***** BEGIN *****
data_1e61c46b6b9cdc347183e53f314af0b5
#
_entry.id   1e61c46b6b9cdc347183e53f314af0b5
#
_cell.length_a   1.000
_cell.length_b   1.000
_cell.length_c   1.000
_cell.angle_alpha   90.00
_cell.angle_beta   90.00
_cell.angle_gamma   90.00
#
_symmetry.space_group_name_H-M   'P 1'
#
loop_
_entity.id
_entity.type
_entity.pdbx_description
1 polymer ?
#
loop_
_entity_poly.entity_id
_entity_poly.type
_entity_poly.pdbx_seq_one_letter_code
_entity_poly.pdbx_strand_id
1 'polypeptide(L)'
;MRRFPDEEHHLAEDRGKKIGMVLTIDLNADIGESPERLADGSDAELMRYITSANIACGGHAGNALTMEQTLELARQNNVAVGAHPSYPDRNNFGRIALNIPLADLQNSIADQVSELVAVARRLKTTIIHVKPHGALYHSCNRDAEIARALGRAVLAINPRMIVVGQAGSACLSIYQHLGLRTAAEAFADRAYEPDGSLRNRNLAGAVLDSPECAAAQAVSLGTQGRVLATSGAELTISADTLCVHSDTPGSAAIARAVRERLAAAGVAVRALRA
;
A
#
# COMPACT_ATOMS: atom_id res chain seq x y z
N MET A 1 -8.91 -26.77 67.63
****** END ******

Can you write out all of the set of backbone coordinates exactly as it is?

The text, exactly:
data_1e61c46b6b9cdc347183e53f314af0b5
#
_entry.id   1e61c46b6b9cdc347183e53f314af0b5
#
_cell.length_a   1.000
_cell.length_b   1.000
_cell.length_c   1.000
_cell.angle_alpha   90.00
_cell.angle_beta   90.00
_cell.angle_gamma   90.00
#
_symmetry.space_group_name_H-M   'P 1'
#
loop_
_entity.id
_entity.type
_entity.pdbx_description
1 polymer ?
#
loop_
_entity_poly.entity_id
_entity_poly.type
_entity_poly.pdbx_seq_one_letter_code
_entity_poly.pdbx_strand_id
1 'polypeptide(L)'
;MRRFPDEEHHLAEDRGKKIGMVLTIDLNADIGESPERLADGSDAELMRYITSANIACGGHAGNALTMEQTLELARQNNVAVGAHPSYPDRNNFGRIALNIPLADLQNSIADQVSELVAVARRLKTTIIHVKPHGALYHSCNRDAEIARALGRAVLAINPRMIVVGQAGSACLSIYQHLGLRTAAEAFADRAYEPDGSLRNRNLAGAVLDSPECAAAQAVSLGTQGRVLATSGAELTISADTLCVHSDTPGSAAIARAVRERLAAAGVAVRALRA
;
A
#
# COMPACT_ATOMS: atom_id res chain seq x y z
N MET A 1 -8.91 -26.77 67.63